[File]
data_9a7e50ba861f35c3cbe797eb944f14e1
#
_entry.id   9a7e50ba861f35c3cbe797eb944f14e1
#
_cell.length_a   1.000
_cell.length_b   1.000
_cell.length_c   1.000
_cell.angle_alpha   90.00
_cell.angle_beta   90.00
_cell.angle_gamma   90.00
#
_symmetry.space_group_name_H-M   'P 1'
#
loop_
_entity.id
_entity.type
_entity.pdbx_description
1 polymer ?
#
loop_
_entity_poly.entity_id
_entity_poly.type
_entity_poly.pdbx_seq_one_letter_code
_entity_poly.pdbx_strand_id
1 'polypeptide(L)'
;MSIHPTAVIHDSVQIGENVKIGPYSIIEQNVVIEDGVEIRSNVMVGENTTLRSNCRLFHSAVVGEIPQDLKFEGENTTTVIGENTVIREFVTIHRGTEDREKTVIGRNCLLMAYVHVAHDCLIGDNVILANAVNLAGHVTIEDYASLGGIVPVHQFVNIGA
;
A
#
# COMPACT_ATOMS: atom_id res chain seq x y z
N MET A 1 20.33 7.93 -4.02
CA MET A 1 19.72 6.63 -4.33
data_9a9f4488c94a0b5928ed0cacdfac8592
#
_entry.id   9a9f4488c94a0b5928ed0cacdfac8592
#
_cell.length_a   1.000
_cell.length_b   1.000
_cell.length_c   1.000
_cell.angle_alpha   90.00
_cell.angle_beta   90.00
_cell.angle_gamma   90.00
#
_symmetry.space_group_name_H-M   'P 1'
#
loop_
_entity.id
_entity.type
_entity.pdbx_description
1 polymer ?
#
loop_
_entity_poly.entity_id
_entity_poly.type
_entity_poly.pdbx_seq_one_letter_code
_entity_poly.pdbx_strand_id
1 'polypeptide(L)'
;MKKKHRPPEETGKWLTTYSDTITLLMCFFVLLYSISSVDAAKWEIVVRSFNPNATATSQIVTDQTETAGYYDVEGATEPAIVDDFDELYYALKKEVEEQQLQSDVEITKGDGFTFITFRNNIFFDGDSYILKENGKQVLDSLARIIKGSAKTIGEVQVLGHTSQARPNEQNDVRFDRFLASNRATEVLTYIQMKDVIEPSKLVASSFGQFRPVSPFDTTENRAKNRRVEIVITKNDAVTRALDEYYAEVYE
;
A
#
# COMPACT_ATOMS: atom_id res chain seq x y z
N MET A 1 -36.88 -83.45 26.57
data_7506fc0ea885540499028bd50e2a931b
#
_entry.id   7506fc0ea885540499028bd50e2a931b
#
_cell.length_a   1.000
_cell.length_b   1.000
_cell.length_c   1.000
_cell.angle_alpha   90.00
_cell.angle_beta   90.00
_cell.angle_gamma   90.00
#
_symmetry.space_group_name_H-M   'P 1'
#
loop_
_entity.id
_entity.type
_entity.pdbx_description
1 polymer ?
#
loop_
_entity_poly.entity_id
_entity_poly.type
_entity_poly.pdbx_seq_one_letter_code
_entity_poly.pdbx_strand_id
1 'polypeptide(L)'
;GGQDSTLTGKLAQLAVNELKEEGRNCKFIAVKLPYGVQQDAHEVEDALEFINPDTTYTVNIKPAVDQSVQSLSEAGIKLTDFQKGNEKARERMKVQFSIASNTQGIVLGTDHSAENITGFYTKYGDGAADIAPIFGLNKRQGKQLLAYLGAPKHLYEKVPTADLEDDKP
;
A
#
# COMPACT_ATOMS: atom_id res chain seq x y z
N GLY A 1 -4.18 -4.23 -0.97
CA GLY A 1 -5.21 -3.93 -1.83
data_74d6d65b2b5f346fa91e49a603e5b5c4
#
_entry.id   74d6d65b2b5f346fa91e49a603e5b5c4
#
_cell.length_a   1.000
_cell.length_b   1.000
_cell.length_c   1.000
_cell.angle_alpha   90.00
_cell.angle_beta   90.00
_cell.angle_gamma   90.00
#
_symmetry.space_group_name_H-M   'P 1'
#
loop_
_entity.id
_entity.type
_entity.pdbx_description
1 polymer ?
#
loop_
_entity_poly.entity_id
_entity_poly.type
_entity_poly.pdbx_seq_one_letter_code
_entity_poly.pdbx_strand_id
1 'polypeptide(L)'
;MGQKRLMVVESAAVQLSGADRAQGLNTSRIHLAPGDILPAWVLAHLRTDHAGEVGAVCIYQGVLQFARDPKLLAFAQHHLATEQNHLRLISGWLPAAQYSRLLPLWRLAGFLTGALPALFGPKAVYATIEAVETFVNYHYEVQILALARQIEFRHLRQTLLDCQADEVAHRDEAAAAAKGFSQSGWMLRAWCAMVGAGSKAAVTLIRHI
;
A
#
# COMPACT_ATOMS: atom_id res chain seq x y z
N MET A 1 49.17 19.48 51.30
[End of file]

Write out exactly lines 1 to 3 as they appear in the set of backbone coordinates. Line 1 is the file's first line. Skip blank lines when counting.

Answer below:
data_9a7e50ba861f35c3cbe797eb944f14e1
#
_entry.id   9a7e50ba861f35c3cbe797eb944f14e1